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How the News was Received.

Universal Demonstrations of Joy.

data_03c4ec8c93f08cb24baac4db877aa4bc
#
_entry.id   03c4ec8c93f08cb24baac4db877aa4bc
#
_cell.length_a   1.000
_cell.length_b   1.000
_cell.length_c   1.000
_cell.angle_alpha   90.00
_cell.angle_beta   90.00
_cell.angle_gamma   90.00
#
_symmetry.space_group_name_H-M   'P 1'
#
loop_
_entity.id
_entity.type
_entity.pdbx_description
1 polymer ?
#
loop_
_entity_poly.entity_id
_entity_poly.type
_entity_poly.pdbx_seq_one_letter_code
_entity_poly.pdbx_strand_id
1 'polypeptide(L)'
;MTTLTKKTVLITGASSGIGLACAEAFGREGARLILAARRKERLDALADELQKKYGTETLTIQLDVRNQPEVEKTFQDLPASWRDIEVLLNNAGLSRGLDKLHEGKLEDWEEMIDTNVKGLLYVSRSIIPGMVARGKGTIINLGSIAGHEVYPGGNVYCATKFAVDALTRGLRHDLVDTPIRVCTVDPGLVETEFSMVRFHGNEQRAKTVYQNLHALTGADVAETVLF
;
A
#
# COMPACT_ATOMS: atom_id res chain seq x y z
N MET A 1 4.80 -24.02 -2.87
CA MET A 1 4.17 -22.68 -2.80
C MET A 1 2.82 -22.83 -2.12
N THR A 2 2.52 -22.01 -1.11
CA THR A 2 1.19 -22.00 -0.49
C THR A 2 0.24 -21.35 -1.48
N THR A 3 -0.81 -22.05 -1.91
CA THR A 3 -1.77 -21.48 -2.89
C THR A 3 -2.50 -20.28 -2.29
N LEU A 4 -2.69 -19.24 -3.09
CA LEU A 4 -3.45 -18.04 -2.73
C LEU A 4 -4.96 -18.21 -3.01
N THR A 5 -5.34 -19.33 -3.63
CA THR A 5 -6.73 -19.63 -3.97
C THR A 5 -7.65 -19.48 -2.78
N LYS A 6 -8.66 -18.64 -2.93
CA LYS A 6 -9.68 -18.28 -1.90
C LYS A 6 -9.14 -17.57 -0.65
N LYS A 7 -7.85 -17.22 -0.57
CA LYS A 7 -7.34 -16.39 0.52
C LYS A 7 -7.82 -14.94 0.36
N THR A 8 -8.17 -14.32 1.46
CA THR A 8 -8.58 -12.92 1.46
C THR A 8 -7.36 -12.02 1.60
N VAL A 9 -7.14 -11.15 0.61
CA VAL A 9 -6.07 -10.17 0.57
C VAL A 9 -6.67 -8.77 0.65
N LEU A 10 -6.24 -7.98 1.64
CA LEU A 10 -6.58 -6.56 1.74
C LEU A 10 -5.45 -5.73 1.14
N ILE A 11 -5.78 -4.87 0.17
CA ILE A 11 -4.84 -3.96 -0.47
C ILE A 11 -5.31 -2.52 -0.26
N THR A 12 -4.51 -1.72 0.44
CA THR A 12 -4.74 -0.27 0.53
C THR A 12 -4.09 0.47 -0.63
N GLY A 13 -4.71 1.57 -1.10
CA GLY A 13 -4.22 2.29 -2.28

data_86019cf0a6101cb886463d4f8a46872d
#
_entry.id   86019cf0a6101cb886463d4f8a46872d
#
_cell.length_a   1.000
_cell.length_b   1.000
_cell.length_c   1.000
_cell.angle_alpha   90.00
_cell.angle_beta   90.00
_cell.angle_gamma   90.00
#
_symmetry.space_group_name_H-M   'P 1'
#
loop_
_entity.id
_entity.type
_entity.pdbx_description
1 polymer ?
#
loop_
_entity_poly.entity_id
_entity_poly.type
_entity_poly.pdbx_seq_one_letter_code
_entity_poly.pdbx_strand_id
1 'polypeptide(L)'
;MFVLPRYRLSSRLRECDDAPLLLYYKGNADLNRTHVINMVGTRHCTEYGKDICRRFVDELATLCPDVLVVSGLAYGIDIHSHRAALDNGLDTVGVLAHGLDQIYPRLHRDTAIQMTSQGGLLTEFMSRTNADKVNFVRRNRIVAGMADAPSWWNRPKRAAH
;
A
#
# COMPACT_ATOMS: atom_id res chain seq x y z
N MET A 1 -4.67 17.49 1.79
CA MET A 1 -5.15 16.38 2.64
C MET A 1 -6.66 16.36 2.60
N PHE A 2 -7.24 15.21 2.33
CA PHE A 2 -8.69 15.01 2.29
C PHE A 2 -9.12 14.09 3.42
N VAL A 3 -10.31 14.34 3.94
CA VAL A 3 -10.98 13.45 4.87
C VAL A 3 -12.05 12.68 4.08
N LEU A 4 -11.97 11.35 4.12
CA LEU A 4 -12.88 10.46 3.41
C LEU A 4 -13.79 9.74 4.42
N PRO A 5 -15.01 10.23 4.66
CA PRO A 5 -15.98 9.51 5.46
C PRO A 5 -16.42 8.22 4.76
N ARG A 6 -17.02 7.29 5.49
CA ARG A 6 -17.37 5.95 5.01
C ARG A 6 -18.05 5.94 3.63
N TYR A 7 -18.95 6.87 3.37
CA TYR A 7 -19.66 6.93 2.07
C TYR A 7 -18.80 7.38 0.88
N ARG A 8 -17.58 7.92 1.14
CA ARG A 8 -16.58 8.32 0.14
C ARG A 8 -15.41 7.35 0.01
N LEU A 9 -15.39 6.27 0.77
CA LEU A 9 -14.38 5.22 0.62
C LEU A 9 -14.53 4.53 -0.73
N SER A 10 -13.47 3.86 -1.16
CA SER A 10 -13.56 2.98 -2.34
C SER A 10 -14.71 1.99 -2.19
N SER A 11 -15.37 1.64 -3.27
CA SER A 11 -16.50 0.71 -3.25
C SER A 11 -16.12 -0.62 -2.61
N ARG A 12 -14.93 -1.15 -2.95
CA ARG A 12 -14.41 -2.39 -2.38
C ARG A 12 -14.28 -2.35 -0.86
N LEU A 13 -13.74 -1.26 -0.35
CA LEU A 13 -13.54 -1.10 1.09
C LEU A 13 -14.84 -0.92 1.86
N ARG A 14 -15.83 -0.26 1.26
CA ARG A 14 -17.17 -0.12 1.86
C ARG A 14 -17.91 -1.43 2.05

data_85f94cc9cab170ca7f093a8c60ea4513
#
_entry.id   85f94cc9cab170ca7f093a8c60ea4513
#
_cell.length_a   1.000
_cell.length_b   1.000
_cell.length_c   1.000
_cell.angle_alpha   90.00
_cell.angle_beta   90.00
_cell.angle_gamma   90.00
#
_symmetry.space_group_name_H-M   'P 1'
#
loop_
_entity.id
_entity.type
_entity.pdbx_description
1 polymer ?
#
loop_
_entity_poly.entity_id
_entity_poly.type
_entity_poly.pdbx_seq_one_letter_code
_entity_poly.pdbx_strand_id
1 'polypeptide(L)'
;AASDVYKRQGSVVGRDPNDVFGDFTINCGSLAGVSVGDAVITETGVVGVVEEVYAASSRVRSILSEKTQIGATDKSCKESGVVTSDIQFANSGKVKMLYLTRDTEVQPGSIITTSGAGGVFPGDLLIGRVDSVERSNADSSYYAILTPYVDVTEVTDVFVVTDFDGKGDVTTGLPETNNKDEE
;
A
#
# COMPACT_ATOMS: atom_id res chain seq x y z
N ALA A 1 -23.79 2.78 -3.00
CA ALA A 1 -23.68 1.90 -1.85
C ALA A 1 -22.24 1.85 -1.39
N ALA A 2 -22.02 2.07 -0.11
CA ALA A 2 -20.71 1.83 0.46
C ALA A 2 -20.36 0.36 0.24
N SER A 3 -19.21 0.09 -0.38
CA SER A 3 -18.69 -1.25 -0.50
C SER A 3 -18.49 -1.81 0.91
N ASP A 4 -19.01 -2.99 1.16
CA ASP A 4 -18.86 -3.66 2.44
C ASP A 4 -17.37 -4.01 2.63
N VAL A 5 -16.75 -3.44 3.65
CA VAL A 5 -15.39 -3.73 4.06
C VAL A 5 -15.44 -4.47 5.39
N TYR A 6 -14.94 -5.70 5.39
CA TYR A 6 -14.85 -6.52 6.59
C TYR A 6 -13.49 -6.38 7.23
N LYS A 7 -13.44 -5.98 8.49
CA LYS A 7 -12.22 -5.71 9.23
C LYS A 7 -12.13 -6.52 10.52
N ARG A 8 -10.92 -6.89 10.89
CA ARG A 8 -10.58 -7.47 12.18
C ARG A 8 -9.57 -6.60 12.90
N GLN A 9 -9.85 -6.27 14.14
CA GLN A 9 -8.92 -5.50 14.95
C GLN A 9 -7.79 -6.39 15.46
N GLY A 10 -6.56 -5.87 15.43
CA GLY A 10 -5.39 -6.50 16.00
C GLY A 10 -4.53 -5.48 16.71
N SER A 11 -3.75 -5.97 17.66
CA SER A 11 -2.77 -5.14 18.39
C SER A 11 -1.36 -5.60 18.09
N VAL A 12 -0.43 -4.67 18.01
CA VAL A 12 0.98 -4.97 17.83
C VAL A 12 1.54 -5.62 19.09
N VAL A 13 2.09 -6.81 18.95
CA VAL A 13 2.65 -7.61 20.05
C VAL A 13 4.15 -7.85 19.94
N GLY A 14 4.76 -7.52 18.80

The news of the surrender of Fort Donelson, which took place on Sunday evening, was received here about 10 o'clock yesterday morning. The first dispatch was from Col. N. B. Buford, at Cairo, to Gov. Yates, announcing that "Fort Donelson is ours. I am now firing a salute." The next was from Gen. Paine to the Governor, as follows: "Fort Donelson has surrendered with 15,000 prisoners, including Generals Pillow, Buchner and Johnson." The two dispatches came in quick succession, and they had hardly reached the State House, before the cry was taken up by the crowd outside, and such hurrahing and cheering as swept along the streets were never before heard in this city. Immediately flags were raised from all prominent building and many private residences; the bells of churches, engine houses, etc., began to ring and gong, pistols and cannon were fired in quick succession from different point. There was a universal expression of joy in every countenance, and hand met hand in congratulation. The Convention adjourned at once, and nothing else was discussed by the thousands who crowded upon the streets and around the bulletin boards but the news from Fort Donelson. In the afternoon, as the official report came in, almost the same scenes were enacted but upon a more extended scale. All the bells rang in concert, and Capt. Cheney's company of Artillery, with a battery of six guns located in different parts of the town, commenced a most rapid cannonading, and fired the grandest salute ever witnessed in the State. In the evening, bonfires burned around the square, and an impromptu mass meeting of the people was held in the Hall of the House of Representatives, which was densely packed with ladies and gentlemen. Speeches of the most enthusiastic character were made by Mr. Hacker, President of the Convention, Mr. Anthony, Mr. Harr, Mr. Orme, Mr. Thornton and others. The resolutions reported were of the patriotic Fourth of July order, and were adopted with a hearty good will. Altogether, the joy over the glorious victory, sobered though it was by the fact that so many of our gallant soldiers are known to be killed and wounded, was universal and unmistakable.